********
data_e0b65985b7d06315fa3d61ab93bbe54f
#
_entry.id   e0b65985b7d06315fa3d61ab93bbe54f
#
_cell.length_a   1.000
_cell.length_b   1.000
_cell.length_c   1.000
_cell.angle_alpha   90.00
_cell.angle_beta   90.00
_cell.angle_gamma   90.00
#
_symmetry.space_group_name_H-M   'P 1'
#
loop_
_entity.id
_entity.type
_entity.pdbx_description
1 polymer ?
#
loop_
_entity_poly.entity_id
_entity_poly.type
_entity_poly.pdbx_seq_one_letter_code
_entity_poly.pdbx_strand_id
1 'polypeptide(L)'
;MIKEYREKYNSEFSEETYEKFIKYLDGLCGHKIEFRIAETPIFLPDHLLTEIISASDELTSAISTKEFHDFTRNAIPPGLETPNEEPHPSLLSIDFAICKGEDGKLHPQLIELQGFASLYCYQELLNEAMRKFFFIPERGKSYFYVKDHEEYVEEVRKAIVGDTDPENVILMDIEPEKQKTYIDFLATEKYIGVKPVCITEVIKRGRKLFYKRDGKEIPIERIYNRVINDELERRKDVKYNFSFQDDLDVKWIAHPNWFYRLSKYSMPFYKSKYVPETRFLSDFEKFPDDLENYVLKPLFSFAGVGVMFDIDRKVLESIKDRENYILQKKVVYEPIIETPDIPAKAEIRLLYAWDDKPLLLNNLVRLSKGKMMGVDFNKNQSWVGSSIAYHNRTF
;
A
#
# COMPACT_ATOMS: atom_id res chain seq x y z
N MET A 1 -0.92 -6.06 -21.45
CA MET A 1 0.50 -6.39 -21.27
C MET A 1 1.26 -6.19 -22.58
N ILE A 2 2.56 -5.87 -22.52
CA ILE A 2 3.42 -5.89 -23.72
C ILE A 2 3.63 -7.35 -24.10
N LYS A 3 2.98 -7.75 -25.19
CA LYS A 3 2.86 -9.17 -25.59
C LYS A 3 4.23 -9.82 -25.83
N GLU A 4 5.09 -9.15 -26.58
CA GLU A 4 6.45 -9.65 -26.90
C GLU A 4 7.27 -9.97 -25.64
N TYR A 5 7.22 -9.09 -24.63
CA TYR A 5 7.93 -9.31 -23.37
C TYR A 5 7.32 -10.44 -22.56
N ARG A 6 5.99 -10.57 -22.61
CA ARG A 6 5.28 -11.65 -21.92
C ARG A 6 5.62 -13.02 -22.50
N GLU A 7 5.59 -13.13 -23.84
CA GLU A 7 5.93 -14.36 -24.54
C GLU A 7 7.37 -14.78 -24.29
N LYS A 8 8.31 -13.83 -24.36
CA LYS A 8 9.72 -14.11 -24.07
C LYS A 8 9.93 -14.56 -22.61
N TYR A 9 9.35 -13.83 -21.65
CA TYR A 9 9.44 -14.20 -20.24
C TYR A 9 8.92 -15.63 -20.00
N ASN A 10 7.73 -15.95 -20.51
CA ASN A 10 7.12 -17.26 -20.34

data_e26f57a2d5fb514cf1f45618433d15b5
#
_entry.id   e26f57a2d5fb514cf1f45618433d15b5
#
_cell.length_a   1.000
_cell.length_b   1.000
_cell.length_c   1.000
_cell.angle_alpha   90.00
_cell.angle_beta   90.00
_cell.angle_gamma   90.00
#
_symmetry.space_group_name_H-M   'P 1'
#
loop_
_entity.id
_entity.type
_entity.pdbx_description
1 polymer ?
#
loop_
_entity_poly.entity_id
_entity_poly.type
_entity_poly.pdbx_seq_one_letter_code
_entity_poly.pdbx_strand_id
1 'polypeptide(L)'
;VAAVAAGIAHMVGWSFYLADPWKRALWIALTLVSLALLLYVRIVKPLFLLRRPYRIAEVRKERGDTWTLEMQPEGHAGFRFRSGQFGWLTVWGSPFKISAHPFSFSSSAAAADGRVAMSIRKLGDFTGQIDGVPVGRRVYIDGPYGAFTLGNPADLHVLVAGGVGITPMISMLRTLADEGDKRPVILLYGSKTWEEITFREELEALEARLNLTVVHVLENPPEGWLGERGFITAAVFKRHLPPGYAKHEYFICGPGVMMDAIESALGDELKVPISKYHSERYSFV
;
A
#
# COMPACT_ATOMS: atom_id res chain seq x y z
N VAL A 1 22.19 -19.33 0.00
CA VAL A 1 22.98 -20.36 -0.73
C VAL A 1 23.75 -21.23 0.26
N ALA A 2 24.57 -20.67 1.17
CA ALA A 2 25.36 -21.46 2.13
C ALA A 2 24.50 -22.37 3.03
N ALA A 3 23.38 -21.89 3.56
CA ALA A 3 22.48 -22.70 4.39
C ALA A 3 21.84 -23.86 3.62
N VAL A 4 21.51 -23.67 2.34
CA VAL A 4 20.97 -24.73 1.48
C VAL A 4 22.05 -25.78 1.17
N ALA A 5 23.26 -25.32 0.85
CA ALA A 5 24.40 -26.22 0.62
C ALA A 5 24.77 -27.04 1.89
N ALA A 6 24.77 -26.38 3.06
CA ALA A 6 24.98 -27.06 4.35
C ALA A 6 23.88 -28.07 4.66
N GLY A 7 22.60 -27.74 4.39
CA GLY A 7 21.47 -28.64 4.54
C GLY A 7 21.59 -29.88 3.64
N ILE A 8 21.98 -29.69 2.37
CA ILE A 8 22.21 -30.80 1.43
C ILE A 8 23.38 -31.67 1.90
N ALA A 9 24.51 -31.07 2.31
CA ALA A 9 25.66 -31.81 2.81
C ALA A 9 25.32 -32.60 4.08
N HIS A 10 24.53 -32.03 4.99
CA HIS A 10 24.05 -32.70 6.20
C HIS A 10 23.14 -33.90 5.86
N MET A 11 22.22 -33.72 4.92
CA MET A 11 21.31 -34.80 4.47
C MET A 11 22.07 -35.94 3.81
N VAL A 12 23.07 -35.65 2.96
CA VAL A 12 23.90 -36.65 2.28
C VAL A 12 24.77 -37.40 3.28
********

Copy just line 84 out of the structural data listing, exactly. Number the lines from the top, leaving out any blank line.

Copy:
1 'polypeptide(L)'